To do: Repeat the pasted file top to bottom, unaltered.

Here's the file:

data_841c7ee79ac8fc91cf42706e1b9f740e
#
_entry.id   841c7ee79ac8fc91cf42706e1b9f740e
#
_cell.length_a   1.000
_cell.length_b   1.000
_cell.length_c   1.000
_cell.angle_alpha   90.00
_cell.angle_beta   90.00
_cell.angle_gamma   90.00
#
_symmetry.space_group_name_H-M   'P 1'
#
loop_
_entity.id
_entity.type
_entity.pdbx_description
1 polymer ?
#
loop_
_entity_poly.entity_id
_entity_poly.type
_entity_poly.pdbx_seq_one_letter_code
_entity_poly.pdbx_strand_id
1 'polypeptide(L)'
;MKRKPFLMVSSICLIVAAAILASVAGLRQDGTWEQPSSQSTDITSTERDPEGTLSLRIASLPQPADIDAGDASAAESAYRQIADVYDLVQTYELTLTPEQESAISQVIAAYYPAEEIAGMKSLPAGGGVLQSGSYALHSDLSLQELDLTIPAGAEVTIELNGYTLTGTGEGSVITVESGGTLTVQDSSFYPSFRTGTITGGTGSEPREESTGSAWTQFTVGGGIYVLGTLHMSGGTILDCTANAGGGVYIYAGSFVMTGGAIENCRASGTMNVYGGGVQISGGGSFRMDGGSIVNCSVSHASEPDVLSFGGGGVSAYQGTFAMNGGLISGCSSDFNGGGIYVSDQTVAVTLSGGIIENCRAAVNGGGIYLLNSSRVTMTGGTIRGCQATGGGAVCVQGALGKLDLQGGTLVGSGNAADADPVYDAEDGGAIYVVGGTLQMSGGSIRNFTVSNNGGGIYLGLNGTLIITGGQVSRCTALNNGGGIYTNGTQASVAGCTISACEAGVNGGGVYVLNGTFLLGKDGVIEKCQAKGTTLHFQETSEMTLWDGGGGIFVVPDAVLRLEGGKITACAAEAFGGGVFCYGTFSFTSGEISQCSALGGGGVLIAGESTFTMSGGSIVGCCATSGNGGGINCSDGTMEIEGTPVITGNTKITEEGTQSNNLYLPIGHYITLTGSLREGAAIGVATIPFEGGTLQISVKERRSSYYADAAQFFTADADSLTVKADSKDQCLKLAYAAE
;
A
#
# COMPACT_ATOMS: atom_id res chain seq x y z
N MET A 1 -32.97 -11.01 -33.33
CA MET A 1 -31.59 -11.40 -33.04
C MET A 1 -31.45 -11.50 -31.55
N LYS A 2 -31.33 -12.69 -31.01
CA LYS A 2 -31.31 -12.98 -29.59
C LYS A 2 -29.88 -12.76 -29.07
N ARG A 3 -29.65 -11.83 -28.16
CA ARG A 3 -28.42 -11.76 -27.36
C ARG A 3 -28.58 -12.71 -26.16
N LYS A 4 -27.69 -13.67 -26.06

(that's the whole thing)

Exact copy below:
data_841c7ee79ac8fc91cf42706e1b9f740e
#
_entry.id   841c7ee79ac8fc91cf42706e1b9f740e
#
_cell.length_a   1.000
_cell.length_b   1.000
_cell.length_c   1.000
_cell.angle_alpha   90.00
_cell.angle_beta   90.00
_cell.angle_gamma   90.00
#
_symmetry.space_group_name_H-M   'P 1'
#
loop_
_entity.id
_entity.type
_entity.pdbx_description
1 polymer ?
#
loop_
_entity_poly.entity_id
_entity_poly.type
_entity_poly.pdbx_seq_one_letter_code
_entity_poly.pdbx_strand_id
1 'polypeptide(L)'
;MKRKPFLMVSSICLIVAAAILASVAGLRQDGTWEQPSSQSTDITSTERDPEGTLSLRIASLPQPADIDAGDASAAESAYRQIADVYDLVQTYELTLTPEQESAISQVIAAYYPAEEIAGMKSLPAGGGVLQSGSYALHSDLSLQELDLTIPAGAEVTIELNGYTLTGTGEGSVITVESGGTLTVQDSSFYPSFRTGTITGGTGSEPREESTGSAWTQFTVGGGIYVLGTLHMSGGTILDCTANAGGGVYIYAGSFVMTGGAIENCRASGTMNVYGGGVQISGGGSFRMDGGSIVNCSVSHASEPDVLSFGGGGVSAYQGTFAMNGGLISGCSSDFNGGGIYVSDQTVAVTLSGGIIENCRAAVNGGGIYLLNSSRVTMTGGTIRGCQATGGGAVCVQGALGKLDLQGGTLVGSGNAADADPVYDAEDGGAIYVVGGTLQMSGGSIRNFTVSNNGGGIYLGLNGTLIITGGQVSRCTALNNGGGIYTNGTQASVAGCTISACEAGVNGGGVYVLNGTFLLGKDGVIEKCQAKGTTLHFQETSEMTLWDGGGGIFVVPDAVLRLEGGKITACAAEAFGGGVFCYGTFSFTSGEISQCSALGGGGVLIAGESTFTMSGGSIVGCCATSGNGGGINCSDGTMEIEGTPVITGNTKITEEGTQSNNLYLPIGHYITLTGSLREGAAIGVATIPFEGGTLQISVKERRSSYYADAAQFFTADADSLTVKADSKDQCLKLAYAAE
;
A
#
# COMPACT_ATOMS: atom_id res chain seq x y z
N MET A 1 -32.97 -11.01 -33.33
CA MET A 1 -31.59 -11.40 -33.04
C MET A 1 -31.45 -11.50 -31.55
N LYS A 2 -31.33 -12.69 -31.01
CA LYS A 2 -31.31 -12.98 -29.59
C LYS A 2 -29.88 -12.76 -29.07
N ARG A 3 -29.65 -11.83 -28.16
CA ARG A 3 -28.42 -11.76 -27.36
C ARG A 3 -28.58 -12.71 -26.16
N LYS A 4 -27.69 -13.67 -26.06